POT DECRIMINALIZING MEASURE UP FOR DEBATE
Lawmakers on Beacon Hill today will debate a proposal to decriminalize possession of less than an ounce of marijuana, a measure advocates say would save the state at least $24 million a year and prevent pot smokers from losing government student loans and scholarships.
The bill, filed in the Senate, would make marijuana possession a civil offense punishable by a $100 fine.
"As far as public opinion is concerned, this should pass," said Whitney Taylor, executive director of the Drug Policy Forum of Massachusetts.
"Voters are way ahead of the politicians on this."
Voters in six legislative districts approved nonbinding measures in favor of marijuana decriminalization last November, according to the Drug Policy Forum. Since 2000, there have been 36 ballot questions regarding decriminalization, medical marijuana and marijuana taxation and regulation, and voters approved every one, the group said.
But the bill being debated today has been around six years without being implemented, and lawmakers are reluctant to pass it. "I haven't signed on as a cosponsor of that bill," said state Rep. Deborah Blumer, D-Framingham. "The problem that I have is that we are having significant problems with the abuse of substances and drugs and alcohol and cigarettes, and I'm not prepared to take steps to change the laws on marijuana right now." A recent federal study found that Boston has the highest rates of pot smoking in the country. Today's debate, taking place during an 11 a.m. State House hearing in front of the Joint Committee on Mental Health and Substance Abuse, comes quickly on the heels of a U.S.
Supreme Court ruling allowing federal prosecution of people who use marijuana medically, even in states that legalized medicinal use of the drug.
Eleven states, including California, Maine, New York, Colorado and Mississippi, have passed decriminalization measures similar to the one on Beacon Hill without seeing measurable increases in marijuana use, Taylor said. But Sen. Karen Spilka, D-Ashland, a former lawyer, said the Supreme Court decision could put state decriminalization laws on shaky legal ground. "I am uncertain the state can take it out of the criminal system if the U.S. Supreme Court has stated this is a federal criminal offense and the states don't have the choice over medicinal use of marijuana, which is a stronger argument, even," Spilka said. "I think states are going to be really wary of making changes until more comes out about this decision." Between 1995 and 2002, there were 70,794 Massachusetts residents arrested for simple marijuana possession, Taylor said. Research that will be presented today indicates the state would save at least $24.3 million in annual law enforcement and court costs by decriminalizing weed, she said. Though possession of marijuana for personal use usually doesn't lead to jail time, those convicted can lose government student loans and scholarships and become ineligible for many forms of military service and private and public sector jobs, according to the Drug Policy Forum. They also may be at risk of losing driver's and professional licenses and custody of their children, the group said.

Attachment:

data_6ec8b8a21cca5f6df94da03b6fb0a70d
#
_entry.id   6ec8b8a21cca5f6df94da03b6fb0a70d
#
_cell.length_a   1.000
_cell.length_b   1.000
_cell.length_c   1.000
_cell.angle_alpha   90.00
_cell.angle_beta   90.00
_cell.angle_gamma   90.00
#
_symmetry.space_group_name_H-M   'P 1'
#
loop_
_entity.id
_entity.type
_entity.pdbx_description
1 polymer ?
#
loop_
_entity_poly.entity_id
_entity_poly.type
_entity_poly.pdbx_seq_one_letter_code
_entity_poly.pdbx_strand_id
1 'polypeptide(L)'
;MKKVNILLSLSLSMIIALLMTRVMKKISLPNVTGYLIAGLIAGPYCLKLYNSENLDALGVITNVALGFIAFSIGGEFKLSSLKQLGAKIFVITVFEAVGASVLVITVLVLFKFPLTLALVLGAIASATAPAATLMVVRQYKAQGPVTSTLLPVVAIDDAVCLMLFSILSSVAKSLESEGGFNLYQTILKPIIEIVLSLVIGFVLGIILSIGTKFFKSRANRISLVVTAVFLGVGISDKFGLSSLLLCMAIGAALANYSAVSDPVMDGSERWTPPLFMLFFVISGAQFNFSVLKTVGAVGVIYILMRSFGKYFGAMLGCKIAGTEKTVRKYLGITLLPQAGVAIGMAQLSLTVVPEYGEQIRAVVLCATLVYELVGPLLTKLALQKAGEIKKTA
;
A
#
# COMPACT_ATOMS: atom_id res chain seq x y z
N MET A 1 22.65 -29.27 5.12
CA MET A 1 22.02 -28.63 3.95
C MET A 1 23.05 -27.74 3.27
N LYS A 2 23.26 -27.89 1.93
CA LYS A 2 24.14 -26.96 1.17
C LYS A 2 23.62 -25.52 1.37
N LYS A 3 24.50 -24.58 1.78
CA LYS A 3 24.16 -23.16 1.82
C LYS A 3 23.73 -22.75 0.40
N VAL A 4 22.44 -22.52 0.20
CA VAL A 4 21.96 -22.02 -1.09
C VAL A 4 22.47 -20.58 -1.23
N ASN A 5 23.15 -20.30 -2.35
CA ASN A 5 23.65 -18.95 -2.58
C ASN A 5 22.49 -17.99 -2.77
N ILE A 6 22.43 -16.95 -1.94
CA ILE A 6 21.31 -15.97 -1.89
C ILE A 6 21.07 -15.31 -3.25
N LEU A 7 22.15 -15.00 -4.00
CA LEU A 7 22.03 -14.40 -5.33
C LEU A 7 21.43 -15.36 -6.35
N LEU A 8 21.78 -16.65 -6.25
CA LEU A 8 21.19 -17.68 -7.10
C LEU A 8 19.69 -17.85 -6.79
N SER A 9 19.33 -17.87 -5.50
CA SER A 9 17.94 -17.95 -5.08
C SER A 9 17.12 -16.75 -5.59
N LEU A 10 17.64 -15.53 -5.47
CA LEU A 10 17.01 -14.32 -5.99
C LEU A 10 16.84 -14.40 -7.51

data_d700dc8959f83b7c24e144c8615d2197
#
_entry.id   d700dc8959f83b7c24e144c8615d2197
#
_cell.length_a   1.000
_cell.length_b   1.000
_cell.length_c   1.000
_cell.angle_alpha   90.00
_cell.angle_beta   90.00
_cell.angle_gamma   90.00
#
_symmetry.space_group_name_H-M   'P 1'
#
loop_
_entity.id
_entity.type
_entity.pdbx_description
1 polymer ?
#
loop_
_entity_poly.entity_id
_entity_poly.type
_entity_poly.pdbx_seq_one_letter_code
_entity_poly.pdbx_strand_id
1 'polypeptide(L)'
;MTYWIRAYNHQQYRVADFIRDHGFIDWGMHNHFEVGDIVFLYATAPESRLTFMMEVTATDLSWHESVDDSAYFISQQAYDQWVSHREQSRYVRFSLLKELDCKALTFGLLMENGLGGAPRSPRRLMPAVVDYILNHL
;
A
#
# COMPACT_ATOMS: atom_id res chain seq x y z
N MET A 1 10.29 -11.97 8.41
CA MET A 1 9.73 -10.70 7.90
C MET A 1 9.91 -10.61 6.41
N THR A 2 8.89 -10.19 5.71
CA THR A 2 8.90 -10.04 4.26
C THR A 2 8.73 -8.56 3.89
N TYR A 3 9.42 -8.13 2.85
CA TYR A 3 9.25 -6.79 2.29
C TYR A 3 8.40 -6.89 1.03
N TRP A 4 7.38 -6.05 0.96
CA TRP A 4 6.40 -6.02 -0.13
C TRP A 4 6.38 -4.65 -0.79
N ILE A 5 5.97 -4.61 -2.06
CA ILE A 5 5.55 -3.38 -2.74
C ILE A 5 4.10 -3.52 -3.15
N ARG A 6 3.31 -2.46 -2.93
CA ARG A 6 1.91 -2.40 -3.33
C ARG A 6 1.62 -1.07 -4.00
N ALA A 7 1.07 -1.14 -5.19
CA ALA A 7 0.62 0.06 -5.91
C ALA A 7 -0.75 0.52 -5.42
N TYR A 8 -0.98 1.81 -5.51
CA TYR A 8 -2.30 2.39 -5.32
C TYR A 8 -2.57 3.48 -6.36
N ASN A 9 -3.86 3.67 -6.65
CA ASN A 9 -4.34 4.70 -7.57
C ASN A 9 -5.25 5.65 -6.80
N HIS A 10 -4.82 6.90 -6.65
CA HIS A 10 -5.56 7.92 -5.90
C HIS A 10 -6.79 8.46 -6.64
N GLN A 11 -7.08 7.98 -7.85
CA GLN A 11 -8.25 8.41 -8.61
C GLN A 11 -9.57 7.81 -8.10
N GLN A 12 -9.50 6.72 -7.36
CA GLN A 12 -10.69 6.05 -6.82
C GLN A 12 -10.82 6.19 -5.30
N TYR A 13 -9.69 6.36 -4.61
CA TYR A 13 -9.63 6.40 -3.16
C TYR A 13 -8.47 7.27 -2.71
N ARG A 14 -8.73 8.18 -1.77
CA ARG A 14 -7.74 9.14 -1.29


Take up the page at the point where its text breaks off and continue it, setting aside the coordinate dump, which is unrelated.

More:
"Although many people don't go to prison for simple possession of drugs, a felony conviction is very harmful," Taylor said. "People think, 'Oh, they're not going to jail.' But it really does affect you."